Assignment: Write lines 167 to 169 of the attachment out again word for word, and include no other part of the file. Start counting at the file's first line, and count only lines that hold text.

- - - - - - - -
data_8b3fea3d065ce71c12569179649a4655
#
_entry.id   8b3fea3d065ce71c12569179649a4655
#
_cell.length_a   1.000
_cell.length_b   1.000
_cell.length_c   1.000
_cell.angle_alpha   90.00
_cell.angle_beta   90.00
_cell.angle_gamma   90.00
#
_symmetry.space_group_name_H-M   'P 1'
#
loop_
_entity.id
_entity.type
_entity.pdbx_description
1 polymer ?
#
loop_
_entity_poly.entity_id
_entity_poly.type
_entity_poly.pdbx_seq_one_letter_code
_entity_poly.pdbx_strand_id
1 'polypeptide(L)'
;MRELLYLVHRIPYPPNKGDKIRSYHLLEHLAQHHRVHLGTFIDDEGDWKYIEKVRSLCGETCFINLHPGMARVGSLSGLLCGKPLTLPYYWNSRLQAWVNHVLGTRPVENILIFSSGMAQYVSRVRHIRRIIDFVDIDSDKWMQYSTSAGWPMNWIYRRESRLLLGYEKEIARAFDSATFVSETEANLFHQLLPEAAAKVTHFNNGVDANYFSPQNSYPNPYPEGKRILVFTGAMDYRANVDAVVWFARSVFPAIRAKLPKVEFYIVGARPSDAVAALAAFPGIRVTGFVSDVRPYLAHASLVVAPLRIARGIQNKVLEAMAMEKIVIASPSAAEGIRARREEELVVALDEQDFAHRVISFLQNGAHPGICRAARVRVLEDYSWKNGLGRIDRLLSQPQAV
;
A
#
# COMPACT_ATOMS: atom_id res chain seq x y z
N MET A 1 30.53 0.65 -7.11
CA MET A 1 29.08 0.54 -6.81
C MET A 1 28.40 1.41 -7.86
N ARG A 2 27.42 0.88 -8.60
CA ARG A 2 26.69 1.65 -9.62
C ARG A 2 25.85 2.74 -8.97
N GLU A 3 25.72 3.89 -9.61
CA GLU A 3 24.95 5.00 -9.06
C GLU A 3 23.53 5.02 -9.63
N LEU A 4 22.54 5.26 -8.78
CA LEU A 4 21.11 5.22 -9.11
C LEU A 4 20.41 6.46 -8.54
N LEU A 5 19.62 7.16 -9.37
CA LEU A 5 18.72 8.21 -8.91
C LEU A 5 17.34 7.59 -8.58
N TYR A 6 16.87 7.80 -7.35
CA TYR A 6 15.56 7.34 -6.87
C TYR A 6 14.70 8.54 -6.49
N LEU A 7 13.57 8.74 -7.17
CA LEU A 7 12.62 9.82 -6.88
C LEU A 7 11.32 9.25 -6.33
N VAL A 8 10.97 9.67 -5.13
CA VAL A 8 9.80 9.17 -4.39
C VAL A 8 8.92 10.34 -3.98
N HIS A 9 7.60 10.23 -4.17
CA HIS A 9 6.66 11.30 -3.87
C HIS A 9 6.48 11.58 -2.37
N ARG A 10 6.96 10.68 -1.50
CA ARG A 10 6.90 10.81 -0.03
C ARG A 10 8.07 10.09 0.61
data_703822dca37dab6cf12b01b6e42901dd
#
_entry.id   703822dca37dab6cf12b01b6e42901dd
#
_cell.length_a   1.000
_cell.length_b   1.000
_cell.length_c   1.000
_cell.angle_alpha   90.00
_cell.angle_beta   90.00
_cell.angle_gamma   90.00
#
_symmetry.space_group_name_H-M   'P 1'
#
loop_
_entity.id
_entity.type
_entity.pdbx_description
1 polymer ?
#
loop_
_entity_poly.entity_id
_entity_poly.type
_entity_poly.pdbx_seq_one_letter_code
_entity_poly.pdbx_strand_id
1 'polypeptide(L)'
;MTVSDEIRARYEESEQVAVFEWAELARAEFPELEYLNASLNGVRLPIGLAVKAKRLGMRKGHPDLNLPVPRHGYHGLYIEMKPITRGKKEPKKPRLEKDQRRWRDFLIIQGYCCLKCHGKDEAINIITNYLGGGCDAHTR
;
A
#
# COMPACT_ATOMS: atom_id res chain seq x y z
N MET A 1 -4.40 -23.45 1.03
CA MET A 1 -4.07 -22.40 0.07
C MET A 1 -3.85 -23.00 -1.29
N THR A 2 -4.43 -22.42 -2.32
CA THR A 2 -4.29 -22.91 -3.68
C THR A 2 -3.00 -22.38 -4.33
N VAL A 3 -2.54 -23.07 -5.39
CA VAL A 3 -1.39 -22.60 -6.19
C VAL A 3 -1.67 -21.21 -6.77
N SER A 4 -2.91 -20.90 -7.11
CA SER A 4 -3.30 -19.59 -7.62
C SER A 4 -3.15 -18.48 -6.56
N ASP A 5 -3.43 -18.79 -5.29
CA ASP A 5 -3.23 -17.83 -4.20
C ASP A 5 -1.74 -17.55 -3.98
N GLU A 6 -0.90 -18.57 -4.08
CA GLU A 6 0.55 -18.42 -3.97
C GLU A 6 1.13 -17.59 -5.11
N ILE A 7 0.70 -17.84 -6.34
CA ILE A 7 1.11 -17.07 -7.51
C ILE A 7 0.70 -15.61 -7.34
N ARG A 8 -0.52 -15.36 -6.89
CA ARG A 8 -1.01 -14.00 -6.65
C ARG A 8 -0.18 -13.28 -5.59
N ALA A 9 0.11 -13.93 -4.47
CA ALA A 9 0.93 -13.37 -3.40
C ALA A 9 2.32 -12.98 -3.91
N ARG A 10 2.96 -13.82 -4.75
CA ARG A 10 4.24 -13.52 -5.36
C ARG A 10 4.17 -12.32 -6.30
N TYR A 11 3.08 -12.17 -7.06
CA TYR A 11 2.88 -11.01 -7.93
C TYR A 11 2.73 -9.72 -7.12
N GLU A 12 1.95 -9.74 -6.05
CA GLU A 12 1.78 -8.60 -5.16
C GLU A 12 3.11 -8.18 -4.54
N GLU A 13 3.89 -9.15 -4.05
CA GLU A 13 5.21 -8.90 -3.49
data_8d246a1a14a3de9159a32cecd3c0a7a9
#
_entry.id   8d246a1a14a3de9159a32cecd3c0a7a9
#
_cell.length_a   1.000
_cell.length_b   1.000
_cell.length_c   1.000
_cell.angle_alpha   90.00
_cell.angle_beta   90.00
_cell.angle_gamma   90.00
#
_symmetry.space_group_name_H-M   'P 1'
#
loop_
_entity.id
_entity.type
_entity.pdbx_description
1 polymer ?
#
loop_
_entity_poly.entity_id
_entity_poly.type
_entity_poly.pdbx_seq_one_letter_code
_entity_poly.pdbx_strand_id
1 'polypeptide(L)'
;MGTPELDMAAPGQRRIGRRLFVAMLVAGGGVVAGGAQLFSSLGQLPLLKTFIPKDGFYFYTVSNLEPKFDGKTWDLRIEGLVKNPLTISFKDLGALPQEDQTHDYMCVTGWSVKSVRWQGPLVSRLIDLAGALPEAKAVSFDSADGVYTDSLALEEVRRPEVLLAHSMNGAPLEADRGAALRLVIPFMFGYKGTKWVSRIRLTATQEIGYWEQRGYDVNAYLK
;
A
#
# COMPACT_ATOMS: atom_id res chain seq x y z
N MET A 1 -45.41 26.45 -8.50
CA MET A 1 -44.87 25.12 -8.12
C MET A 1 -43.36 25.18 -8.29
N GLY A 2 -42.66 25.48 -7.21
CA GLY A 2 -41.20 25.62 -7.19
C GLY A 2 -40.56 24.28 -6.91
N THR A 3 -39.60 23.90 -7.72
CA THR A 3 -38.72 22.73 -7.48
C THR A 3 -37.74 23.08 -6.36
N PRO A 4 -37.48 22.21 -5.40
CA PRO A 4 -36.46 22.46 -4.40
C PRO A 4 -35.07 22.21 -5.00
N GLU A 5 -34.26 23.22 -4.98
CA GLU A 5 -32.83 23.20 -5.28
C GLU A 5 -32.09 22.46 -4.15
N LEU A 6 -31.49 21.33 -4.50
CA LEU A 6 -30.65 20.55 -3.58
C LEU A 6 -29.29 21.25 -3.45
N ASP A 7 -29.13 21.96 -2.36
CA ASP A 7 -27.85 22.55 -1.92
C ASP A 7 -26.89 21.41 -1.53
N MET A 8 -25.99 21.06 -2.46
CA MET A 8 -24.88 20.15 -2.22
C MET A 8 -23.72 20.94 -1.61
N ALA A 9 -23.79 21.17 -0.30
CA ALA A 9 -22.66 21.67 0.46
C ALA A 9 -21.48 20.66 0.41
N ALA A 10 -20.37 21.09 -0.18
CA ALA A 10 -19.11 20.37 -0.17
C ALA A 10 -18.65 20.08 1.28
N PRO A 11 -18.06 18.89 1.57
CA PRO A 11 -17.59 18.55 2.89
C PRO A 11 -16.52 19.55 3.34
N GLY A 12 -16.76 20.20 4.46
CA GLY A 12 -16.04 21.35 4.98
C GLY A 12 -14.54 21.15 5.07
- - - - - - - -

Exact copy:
C THR A 3 -37.74 23.08 -6.36
N PRO A 4 -37.48 22.21 -5.40
CA PRO A 4 -36.46 22.46 -4.40